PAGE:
Throwing More Money Down A Sewer
When the stress tests were first released late last week, the official line was that most banks remain well-capitalized, but should hold a reserve above the regulatory requirements just in case. Then we heard that at least one unidentified bank would need more capital, but everything else is OK. Today, we're getting some names:
Regulators have told Bank of America Corp. and Citigroup Inc. that the banks may need to raise more capital based on early results of the government's so-called stress tests of lenders, according to people familiar with the situation.
The capital shortfall amounts to billions of dollars at Bank of America, based in Charlotte, N.C., people familiar with the bank said.
Executives at both banks are objecting to the preliminary findings, which emerged from the government's scrutiny of 19 large financial institutions. The two banks are planning to respond with detailed rebuttals, these people said, with Bank of America's appeal expected by Tuesday.
The findings suggest that government officials are using the stress tests to send a tough message to struggling banks. Bank of America and Citigroup have been the highest-profile problem children in recent months, but it is unlikely that they are the only banks the Federal Reserve has determined might need more capital.
I don't think the rebuttals will exactly help. Of course BofA and Citi will insist that they're well-positioned. They've been saying that since well before receiving $45 billion dollars a piece in government money. Which helped mitigate the worst effects, but did not solve the problem, as we can plainly see.
And then there's that ominous last line, that it's "unlikely" that they're the only banks shown to be in trouble by the stress tests. Regions Financial Corp., Fifth Third Bancorp and Wells Fargo & Co. are mentioned as possibles. We've gone from zero banks in trouble to a healthy portion of the 19 studied in a matter of days. There's also a wonderful line in there where government officials say "banks directed to raise more capital shouldn't be viewed as insolvent." Um, isn't that the purpose of the stress test and the very definition of an insolvent firm? Apparently not, says Edward Harrison.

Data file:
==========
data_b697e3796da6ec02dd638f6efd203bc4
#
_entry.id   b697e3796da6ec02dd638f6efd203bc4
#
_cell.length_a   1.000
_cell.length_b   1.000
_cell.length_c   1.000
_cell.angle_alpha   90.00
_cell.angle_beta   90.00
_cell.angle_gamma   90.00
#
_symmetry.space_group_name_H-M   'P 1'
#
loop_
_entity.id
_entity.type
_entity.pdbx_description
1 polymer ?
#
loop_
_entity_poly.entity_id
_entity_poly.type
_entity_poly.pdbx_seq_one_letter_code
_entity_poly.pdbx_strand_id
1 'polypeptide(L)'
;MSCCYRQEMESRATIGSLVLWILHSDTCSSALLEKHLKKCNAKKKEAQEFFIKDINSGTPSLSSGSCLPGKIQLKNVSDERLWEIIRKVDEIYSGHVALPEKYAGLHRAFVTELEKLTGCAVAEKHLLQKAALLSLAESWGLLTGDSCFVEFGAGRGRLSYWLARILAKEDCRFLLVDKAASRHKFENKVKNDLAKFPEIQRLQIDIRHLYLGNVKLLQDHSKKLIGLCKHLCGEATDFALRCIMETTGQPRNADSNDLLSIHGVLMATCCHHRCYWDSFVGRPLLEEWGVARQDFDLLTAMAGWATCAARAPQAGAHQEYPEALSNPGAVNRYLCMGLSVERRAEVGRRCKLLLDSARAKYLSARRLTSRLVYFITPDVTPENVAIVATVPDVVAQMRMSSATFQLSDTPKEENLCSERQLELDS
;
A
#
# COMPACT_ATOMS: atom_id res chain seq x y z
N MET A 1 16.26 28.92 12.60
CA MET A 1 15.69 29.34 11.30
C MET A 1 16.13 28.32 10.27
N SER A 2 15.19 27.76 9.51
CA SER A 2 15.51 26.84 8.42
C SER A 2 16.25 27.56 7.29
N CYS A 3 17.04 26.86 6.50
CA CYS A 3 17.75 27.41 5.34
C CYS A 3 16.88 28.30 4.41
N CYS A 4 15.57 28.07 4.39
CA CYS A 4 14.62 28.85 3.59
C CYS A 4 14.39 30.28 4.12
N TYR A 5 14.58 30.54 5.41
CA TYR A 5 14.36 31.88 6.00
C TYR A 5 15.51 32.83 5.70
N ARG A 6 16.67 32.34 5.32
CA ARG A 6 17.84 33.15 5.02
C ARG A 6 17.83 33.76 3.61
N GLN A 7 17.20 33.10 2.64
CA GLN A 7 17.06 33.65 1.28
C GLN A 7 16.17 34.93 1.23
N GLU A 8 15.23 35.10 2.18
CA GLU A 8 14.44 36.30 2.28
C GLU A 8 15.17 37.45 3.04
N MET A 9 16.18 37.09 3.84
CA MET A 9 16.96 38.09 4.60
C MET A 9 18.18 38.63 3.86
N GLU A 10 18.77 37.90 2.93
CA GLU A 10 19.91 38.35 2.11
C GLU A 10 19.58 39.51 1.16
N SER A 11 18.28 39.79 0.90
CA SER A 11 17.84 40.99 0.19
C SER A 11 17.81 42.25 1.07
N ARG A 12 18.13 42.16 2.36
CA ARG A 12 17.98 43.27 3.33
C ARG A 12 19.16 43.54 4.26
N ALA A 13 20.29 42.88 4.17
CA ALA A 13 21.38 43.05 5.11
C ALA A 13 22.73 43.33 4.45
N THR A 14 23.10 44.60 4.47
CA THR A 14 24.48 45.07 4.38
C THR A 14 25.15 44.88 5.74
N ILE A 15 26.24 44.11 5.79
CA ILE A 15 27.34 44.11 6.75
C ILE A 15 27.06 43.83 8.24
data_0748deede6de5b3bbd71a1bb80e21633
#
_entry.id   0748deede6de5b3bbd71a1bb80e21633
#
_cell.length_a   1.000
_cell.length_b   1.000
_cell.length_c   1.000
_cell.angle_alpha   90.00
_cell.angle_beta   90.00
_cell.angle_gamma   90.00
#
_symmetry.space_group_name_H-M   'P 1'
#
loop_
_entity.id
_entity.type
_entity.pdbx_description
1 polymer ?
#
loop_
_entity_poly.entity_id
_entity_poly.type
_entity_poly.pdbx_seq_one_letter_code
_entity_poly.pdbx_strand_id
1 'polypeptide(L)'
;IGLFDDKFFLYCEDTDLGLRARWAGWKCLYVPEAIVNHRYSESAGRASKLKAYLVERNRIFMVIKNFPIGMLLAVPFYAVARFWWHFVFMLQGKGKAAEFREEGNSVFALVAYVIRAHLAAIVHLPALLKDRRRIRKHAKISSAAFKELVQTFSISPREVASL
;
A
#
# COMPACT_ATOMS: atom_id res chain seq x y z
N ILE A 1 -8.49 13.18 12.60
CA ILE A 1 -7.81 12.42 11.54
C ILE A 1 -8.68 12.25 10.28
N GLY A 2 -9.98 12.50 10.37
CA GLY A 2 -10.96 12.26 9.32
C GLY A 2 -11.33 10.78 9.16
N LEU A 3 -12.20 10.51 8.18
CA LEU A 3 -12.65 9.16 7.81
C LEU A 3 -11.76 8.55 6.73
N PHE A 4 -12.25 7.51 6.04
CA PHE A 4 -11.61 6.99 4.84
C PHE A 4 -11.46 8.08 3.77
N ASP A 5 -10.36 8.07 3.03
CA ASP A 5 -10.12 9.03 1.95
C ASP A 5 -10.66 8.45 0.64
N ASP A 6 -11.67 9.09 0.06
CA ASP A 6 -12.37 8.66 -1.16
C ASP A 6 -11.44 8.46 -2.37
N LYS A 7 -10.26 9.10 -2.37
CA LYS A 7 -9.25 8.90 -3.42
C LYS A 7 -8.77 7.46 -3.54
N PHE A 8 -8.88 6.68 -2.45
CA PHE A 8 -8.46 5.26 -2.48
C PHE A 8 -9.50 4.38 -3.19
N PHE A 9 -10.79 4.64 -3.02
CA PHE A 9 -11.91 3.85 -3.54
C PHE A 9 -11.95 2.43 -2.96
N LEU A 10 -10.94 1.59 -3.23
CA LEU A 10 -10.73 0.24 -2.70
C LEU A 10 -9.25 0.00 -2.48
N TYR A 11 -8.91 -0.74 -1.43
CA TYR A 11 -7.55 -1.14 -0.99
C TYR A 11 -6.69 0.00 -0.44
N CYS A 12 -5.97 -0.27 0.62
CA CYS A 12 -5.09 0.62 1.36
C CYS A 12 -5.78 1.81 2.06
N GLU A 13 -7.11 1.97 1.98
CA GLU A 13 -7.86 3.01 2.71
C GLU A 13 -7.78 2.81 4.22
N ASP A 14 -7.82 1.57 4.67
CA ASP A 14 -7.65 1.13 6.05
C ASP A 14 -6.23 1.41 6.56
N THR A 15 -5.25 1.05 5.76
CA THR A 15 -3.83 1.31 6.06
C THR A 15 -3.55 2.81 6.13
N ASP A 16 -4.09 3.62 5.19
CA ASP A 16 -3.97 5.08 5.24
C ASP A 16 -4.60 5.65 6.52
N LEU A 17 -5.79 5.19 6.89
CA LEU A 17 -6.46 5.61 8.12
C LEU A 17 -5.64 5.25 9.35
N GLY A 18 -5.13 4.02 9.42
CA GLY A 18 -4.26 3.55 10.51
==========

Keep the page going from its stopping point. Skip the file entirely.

"Instead, the capital is intended to cushion the banks against potential future losses under dire economic conditions. Federal officials say they won't allow any of the top 19 banks to fail.
Still, it is unclear how flexible the government will be about adjusting the results, especially as banks plead their cases individually. Banks have until the middle of this week to lodge their formal responses to the tests. Bankers expect that will set the stage for several days of intense negotiations between the banks and their examiners."
Ah, I see, it is all a sham.
It sounds a lot like a test where the student banks who just failed go to the teacher regulator with mommy and daddy bank lobbyists in tow to see if they can get their grades changed higher. See, the stress are just a scheme to make us think the Federal government is actually doing something about the under-capitalized banking system in the U.S.. In reality, the Obama Administration is just buying more time in order to let us grow our way out of this problem.
While Larry Summers does appear to now believe that financial industry growth has been outsized, he adamantly asserts that the stress tests were designed to get the banks the capital they need, not to reveal their essential insolvency. No bank will be able to recapitalize entirely with private funds. This imagining of the stress tests is simply a recipe for more government largesse. While we may be on the right track to putting in the proper amount of sand in the gears to ensure this never happens again, I'm extremely troubled by the way out being seen as feeding the giant maw of the banks over and over and over again.